The last place we visited on this trip to Arizona was Hubbell Trading Post National Historic Site. We went to Hubbell Trading Post directly from Canyon de Chelly, so we were hoping for more than we saw at Canyon de Chelly.
John Hubbell established the trading post in 1876 on the Navajo reservation. Although the Navajo lived on their traditional lands, they had been forcibly removed to Bosque Redondo in New Mexico when they objected to living on a reservation. At Bosque Redondo they starved and many of them died. Finally they were allowed to return to their homes, now a designated reservation. They were distrustful of the whites who had broken one promise after another. But John Hubbell lived among the Navajo, treated them fairly, and gave them good advice about dealing with the US government.
John Hubbell is elected the first US senator from Arizona when it becomes a state in 1912. His sons continue to run the trading post after John’s death in 1930. Dorothy Hubbell, wife of John’s son Roman, sells the family’s house to the National Park Service in 1967. Consequently, the house contains all the belongings of the Hubell family, including some wonderful works of art by Native Americans.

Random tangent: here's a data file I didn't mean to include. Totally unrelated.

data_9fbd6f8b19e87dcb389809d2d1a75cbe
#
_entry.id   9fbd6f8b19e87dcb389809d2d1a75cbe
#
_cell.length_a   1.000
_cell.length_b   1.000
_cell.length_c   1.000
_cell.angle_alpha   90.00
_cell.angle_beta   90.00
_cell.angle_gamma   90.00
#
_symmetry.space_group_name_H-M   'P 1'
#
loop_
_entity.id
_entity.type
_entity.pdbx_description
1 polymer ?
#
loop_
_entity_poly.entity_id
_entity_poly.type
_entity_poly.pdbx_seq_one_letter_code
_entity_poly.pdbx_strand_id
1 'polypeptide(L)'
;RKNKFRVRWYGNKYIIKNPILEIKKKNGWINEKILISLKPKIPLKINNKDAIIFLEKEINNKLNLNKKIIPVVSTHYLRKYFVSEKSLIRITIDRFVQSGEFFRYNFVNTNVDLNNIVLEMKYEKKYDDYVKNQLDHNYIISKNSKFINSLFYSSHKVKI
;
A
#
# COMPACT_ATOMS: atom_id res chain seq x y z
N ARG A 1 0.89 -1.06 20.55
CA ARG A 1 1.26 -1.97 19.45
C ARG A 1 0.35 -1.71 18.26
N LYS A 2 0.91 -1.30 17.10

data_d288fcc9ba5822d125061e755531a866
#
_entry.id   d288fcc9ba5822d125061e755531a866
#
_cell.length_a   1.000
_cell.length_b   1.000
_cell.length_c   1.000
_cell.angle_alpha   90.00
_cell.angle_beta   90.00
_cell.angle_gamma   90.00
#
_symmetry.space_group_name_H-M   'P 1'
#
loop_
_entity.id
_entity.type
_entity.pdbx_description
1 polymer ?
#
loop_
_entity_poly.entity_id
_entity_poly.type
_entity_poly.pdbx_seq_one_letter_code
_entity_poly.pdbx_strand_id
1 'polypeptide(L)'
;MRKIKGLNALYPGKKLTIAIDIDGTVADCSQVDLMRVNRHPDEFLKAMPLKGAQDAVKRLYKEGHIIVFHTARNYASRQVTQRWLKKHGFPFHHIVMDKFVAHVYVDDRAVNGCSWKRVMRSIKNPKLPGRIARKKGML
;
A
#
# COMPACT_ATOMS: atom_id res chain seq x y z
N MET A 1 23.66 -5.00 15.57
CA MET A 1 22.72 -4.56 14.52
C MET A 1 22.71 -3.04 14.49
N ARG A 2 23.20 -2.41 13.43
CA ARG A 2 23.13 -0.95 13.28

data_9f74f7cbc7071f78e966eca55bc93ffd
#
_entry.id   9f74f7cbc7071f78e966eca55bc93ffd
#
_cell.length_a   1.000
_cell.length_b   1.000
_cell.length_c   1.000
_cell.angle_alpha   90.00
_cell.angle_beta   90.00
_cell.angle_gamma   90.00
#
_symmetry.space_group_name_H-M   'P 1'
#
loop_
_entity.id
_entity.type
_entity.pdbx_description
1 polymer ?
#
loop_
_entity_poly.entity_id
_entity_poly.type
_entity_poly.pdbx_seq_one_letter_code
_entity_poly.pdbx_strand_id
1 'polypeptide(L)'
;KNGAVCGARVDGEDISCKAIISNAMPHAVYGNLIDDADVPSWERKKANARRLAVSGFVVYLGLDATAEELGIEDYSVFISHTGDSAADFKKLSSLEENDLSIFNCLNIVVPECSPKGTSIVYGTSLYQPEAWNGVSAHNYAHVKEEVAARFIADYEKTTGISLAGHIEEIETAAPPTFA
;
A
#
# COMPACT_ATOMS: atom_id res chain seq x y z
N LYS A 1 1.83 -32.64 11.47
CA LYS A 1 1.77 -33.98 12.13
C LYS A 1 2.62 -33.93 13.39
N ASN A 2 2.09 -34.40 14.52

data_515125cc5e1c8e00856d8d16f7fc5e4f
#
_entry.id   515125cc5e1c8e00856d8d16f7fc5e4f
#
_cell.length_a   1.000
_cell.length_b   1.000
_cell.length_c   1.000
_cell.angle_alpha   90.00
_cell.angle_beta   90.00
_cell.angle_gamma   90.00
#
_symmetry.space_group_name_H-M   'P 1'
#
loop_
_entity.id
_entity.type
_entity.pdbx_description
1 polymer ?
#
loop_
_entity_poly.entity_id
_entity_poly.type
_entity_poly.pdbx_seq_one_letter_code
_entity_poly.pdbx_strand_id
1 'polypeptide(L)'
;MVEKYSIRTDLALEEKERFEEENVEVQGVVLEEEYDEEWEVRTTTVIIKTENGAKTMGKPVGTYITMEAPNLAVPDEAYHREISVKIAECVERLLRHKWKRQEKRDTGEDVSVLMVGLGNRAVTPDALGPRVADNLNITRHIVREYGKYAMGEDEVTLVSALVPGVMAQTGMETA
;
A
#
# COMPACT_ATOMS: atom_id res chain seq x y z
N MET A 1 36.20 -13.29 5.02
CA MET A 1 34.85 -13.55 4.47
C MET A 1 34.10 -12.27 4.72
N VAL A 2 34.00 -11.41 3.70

Even though the season for tours through the house was over, the ranger on duty let us and another couple do a quick walk-through of the house. We admired the art work and learned more about the Hubbell family. Tom and I spent a little time in the Visitors Center and then walked around the ranch. We saw a couple of horses, chickens, some outbuildings, and a hogan built as a guest house by the Hubbells.
Today the store at Hubbell Trading Post is still open, just as it was during the Hubells’ day. We looked around the store quite a bit, admiring the Native American artwork, the handwoven rugs, and jewelry. This is definitely the place to go to see Navajo and Hopi handcrafts for sale. The store also sold pop and candy and various locally produced items, along with the requisite NPS souvenir items. The store looks much the same as it would have in the 1870’s.
It was interesting to learn more about the Hubbells and imagine living at a trading post. We appreciated the ranger (she was the only one on duty) letting us see the house. Instead of the NPS interpreting the site, it felt more like people were living there still.